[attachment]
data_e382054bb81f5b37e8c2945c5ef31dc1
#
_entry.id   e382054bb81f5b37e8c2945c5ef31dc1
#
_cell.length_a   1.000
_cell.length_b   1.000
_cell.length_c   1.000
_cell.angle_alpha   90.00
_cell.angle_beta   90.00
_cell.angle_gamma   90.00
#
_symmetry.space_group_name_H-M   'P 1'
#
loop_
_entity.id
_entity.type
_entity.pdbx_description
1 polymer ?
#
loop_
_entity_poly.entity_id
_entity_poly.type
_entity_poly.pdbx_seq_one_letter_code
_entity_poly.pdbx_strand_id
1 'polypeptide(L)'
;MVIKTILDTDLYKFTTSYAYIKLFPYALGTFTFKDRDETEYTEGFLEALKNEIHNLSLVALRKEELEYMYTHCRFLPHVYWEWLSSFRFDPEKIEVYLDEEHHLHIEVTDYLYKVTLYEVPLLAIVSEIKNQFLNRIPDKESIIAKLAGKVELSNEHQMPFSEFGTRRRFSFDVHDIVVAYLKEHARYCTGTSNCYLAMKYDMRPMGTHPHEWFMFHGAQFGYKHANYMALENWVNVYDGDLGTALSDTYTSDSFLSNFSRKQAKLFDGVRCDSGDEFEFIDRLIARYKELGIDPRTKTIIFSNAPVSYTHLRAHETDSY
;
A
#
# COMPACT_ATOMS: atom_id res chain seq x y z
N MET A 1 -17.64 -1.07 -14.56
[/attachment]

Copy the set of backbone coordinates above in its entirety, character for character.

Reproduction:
data_e382054bb81f5b37e8c2945c5ef31dc1
#
_entry.id   e382054bb81f5b37e8c2945c5ef31dc1
#
_cell.length_a   1.000
_cell.length_b   1.000
_cell.length_c   1.000
_cell.angle_alpha   90.00
_cell.angle_beta   90.00
_cell.angle_gamma   90.00
#
_symmetry.space_group_name_H-M   'P 1'
#
loop_
_entity.id
_entity.type
_entity.pdbx_description
1 polymer ?
#
loop_
_entity_poly.entity_id
_entity_poly.type
_entity_poly.pdbx_seq_one_letter_code
_entity_poly.pdbx_strand_id
1 'polypeptide(L)'
;MVIKTILDTDLYKFTTSYAYIKLFPYALGTFTFKDRDETEYTEGFLEALKNEIHNLSLVALRKEELEYMYTHCRFLPHVYWEWLSSFRFDPEKIEVYLDEEHHLHIEVTDYLYKVTLYEVPLLAIVSEIKNQFLNRIPDKESIIAKLAGKVELSNEHQMPFSEFGTRRRFSFDVHDIVVAYLKEHARYCTGTSNCYLAMKYDMRPMGTHPHEWFMFHGAQFGYKHANYMALENWVNVYDGDLGTALSDTYTSDSFLSNFSRKQAKLFDGVRCDSGDEFEFIDRLIARYKELGIDPRTKTIIFSNAPVSYTHLRAHETDSY
;
A
#
# COMPACT_ATOMS: atom_id res chain seq x y z
N MET A 1 -17.64 -1.07 -14.56